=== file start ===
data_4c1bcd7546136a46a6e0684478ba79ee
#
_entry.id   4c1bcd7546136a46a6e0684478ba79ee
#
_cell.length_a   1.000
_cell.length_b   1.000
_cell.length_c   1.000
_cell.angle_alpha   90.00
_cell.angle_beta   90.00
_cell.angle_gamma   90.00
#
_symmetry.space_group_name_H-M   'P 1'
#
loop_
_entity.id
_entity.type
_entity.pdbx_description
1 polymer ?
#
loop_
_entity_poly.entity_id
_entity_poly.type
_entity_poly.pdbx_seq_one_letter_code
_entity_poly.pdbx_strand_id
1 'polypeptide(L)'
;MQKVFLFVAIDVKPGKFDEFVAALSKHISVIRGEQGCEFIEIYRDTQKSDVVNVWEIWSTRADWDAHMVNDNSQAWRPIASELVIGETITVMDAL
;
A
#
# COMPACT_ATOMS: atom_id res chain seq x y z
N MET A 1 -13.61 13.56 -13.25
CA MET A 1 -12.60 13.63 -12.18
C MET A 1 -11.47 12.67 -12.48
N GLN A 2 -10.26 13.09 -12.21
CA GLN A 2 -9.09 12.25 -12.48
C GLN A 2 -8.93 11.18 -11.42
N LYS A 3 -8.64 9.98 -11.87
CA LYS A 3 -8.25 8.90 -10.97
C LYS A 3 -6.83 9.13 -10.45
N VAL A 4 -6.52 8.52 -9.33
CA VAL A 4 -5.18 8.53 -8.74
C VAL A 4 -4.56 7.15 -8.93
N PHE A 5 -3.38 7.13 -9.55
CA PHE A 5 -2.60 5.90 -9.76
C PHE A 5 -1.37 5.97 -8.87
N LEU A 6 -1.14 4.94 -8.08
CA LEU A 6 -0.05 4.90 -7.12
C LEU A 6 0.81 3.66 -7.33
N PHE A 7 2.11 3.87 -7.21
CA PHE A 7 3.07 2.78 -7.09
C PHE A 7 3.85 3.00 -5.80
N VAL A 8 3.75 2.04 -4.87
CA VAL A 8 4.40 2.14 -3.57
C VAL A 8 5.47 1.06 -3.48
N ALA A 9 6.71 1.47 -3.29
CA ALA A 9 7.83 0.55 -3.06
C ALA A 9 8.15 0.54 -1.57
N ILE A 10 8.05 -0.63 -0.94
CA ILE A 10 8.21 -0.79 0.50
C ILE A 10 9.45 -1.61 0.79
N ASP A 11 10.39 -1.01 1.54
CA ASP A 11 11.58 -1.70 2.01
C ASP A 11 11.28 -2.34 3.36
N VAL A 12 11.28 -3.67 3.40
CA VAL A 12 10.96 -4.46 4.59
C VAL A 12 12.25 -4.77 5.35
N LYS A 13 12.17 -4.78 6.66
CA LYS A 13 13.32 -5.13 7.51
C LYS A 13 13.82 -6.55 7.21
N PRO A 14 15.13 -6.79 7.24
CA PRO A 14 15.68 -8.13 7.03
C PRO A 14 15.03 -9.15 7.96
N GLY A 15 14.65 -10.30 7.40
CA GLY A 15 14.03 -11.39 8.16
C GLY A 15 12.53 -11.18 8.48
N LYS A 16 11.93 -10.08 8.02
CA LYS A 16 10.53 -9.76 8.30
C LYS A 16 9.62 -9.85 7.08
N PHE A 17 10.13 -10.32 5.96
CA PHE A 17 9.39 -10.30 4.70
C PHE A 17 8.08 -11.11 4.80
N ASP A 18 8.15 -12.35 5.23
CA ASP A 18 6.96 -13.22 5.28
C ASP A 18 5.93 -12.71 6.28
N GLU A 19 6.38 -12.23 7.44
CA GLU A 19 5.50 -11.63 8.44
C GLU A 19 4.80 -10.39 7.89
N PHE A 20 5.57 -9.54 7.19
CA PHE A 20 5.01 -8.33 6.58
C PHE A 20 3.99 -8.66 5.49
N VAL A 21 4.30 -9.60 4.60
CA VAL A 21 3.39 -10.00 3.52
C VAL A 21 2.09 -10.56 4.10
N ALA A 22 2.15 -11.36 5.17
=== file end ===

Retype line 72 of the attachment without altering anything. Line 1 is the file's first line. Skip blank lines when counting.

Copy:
C PRO A 14 15.03 -9.15 7.96